Lisa Loseto is an Associate Professor in the Centre for Earth Observation Science (CEOS) at the University of Manitoba and a Research Scientist at Fisheries and Oceans Canada in Winnipeg with the Arctic Aquatic Research Division. Her research focuses on characterizing beluga health to better understand ecosystem health in the Western Canadian Arctic. Working closely with the Inuit communities of the Western Arctic, the Inuvialuit, she works to better understand beluga diet, habitat use and climate change impacts combining both western science and Traditional Ecological Knowledge (TEK).
Professor Emeritus, University of Victoria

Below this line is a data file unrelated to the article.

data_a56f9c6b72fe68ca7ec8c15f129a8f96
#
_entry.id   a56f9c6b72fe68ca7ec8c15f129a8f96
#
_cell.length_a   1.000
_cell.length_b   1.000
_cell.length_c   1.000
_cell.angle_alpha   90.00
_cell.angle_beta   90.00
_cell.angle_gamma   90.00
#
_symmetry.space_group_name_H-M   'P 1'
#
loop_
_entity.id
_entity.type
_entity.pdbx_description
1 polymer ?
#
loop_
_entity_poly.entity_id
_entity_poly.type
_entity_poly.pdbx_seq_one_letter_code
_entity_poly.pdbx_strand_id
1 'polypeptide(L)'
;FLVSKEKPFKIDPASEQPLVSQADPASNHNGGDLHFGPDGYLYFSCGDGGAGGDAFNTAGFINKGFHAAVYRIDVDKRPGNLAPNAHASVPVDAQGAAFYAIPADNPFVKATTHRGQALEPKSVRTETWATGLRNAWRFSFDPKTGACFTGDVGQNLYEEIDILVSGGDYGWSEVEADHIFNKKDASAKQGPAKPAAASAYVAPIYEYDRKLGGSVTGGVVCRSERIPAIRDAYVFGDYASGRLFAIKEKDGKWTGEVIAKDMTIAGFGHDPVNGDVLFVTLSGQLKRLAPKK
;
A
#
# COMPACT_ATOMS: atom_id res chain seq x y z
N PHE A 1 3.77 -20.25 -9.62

Prof. Frank Duerden
Frank Duerden is a Professor Emeritus in the Department Geography at the University of Victoria. He has long standing interest and practical experience in the field of land and resource issues in northern and rural regions. He has advised a number of First Nations on a wide range of land and resource issues, and worked on land claims and land-use planning in northern Canada on environmental assessment in British Columbia, on Maori resource rights, and on land-use planning in northern Russia. He has written on sustainable development in northern Canada, northern land–use planning, land-claims, and economic development, and applications of geo-technology. Recently he has investigated community impacts of climate change in the Mackenzie Beaufort region, Yukon mining sector, and is currently involved in assessing community vulnerabilities to climate change in the Yukon. His primary interest is in applied research and the translation of concepts and ideas to the world of application.
Adjunct Faculty, University of the Sunshine Coast